What do a U.S. Appeals Court ruling in August and a truck hijacking in December have in common? Combined, they suggest that the U.S. Congress and the Obama administration should rethink the need for the nuclear waste depository inside Nevada’s Yucca Mountain.
The nation has already spent more than $15 billion on Yucca mountain and has collected $28 billion in fees from nuclear industries. But work came to a halt in 2010 because President Barack Obama had spoken against the project during the 2008 campaign and Senate Majority Leader Harry Reid, D-Nevada, like almost every Nevada politician, climbed on the not-in-my-backyard bandwagon.
We can understand NIMBY opposition. Indeed, there is a growing NIMBY debate close to home regarding a proposal by Ontario Power Generation to dig a mine shaft on the site of its Bruce Power complex as a repository for radioactive waste such as protective clothing, gloves and miscellaneous plant parts. Spent fuel, which is more hazardous, would be sent elsewhere.
The Bruce Power complex is less than a mile from the Lake Huron shoreline. Opposition to the proposal has been growing in Michigan for years and is now building in Ohio.
We see two primary differences between the Ontario plan and Yucca.
Yucca is located in the desert in Nevada, a state with fewer than 3 million people. The Great Lakes are the largest fresh water source in the world and there are about 40 million people living in the region.
And, unlike the United States, Canada hasn’t spent more than $15 billion drilling a well in Ontario and isn’t legally obliged to do so.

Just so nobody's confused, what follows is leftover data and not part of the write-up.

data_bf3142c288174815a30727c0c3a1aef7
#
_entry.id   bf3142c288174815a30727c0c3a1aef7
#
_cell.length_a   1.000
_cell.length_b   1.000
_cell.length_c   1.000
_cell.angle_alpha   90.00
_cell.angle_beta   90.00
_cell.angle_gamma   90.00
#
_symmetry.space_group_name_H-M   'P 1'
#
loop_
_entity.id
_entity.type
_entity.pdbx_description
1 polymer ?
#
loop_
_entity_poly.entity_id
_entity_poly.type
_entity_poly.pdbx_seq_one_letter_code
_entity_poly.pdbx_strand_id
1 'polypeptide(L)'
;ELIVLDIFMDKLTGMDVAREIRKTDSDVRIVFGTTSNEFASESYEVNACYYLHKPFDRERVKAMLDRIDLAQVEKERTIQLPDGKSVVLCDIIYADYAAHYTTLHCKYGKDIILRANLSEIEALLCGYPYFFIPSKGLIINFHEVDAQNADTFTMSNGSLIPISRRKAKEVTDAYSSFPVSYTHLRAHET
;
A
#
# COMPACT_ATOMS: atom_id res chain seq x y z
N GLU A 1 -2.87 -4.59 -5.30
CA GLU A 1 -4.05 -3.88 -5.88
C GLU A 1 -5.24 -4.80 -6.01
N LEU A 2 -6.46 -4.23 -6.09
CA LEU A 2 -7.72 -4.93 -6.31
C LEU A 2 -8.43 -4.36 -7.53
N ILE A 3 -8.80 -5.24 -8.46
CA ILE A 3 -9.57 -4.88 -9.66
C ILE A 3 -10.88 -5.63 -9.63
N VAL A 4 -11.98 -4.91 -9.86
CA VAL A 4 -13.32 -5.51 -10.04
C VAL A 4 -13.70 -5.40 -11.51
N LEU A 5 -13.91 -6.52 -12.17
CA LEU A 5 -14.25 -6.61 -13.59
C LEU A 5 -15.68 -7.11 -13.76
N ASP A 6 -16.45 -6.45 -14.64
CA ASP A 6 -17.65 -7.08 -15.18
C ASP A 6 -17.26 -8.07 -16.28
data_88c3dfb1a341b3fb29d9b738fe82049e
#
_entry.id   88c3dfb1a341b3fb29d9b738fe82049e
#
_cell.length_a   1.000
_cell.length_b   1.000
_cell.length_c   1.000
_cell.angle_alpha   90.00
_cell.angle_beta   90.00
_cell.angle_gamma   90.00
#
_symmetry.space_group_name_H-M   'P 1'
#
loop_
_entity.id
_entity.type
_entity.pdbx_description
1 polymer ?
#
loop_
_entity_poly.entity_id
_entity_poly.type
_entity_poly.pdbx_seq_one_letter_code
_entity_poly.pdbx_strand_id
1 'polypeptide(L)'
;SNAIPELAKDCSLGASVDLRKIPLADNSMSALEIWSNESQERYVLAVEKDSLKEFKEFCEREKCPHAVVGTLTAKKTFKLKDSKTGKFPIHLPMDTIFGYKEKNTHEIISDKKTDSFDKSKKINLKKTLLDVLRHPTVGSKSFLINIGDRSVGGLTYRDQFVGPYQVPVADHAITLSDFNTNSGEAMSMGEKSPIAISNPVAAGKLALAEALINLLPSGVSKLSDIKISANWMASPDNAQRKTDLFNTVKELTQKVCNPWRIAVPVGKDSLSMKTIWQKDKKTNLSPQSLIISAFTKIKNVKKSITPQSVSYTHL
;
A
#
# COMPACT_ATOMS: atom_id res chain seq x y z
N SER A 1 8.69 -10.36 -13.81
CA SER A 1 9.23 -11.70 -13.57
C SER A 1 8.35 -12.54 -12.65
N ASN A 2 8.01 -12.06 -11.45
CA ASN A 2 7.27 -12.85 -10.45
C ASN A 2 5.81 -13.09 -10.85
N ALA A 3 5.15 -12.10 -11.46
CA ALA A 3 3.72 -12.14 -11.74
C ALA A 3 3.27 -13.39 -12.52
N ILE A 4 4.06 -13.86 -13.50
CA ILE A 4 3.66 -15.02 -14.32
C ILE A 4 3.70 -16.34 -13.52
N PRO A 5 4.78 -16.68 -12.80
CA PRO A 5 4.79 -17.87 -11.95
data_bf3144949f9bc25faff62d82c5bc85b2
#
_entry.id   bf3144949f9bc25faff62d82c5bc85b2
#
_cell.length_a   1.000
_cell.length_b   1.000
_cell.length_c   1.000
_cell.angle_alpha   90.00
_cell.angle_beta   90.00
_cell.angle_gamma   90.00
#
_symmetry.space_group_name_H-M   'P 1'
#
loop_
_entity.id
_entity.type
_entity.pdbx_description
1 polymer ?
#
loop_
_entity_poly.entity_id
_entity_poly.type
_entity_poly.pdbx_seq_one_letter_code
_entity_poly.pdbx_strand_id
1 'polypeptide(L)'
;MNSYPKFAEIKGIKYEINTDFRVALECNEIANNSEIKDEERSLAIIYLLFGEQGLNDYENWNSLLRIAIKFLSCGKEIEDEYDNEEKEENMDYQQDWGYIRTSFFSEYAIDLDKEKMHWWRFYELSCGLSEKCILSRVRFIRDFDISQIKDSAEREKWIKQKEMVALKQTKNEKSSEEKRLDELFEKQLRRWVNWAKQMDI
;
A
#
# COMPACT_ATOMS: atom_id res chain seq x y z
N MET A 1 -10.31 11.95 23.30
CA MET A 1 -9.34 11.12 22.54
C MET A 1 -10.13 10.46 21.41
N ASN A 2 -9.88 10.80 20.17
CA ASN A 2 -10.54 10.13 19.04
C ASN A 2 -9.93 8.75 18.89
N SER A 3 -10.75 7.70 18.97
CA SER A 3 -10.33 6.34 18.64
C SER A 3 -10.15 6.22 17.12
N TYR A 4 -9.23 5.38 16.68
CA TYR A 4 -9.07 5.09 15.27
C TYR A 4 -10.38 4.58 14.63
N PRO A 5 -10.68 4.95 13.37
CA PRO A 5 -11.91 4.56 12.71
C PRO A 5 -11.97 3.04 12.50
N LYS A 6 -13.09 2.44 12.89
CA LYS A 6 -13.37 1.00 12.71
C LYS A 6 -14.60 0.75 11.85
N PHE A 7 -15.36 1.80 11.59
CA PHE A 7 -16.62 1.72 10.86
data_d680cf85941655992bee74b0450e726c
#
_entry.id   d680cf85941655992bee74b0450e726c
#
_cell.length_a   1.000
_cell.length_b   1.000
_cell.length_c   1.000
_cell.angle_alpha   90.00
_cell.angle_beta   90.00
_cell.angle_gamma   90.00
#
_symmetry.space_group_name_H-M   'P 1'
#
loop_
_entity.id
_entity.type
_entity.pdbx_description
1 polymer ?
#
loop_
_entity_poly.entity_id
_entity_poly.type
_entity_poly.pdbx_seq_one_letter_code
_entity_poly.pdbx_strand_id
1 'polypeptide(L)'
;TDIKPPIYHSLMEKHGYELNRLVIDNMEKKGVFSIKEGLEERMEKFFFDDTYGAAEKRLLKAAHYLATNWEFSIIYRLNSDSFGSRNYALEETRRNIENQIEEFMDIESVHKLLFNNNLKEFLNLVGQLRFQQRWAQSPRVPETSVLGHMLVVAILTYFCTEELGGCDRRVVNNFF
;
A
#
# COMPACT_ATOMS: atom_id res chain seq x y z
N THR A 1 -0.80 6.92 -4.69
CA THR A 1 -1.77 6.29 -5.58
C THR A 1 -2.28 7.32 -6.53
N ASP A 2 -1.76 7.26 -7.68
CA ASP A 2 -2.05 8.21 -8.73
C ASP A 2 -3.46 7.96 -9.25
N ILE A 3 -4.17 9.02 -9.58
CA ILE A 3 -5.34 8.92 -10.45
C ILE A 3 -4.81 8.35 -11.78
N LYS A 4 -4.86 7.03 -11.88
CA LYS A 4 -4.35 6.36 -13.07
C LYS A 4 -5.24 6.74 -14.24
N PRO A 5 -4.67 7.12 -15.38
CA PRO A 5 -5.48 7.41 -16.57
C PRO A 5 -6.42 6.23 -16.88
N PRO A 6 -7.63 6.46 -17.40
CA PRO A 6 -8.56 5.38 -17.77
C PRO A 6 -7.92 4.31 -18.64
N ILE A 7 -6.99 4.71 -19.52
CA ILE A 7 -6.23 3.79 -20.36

As the Appeals Court opinion pointed out in August, the Nuclear Regulatory Commission is flouting a law passed in 1982 by suspending work on the Yucca depository.
Lisa Murkowski, R-Alaska, ranking member of the Senate Energy Committee and a supporter of Yucca, says the federal government has a legally binding contract with the operators of nuclear power plants. The government promised to take and store nuclear waste in exchange for storage fees paid by the plants. Those fees now exceed $750 million a year.
The only economically feasible way for the government to meet its overdue obligation is to complete Yucca. The Yucca Mountain project is not the only long-range answer to storing a growing stockpile of nuclear waste, but it is a start.
The Democratic leadership in the Senate appears willing to stonewall, as does the White House. But a majority in the House of Representatives still supported Yucca the last time there was a vote. It will be up to the House or the courts to push the issue.
Given the other fronts on which President Obama is facing criticism for selectively enforcing the law, it is possible that he is not in as strong a position to ignore provisions of the Nuclear Waste Policy Act of 1982 as he was a couple of years ago.
But this is not just a policy or a political issue; it is a matter of national security.
There is simply too much radioactive junk being stored in too many places for periods that no longer qualify as “temporary.”
A secure central repository with an established policy for safe transportation of this material is necessary.
While the incident in Mexico turned out to be an amateur operation involving petty thieves who apparently didn’t know what they were stealing, it provided a wake-up call.
Within hours of the news breaking that a truck containing cobalt-60 had been stolen in central Mexico, the International Atomic Energy Agency issued a warning that the material had the potential for use in a “dirty bomb.”
Terrorists don’t have the wherewithal to build a nuclear bomb (although some terrorist states do), but packing radioactive material into a conventional bomb is within the skill set of terrorist cells or individuals. The best way to avoid the catastrophe that would follow the detonation of a bomb packed with radioactive material in a densely populated place is to safely store that material.
The year 2014 is the year to get the Yucca Mountain depository back on track.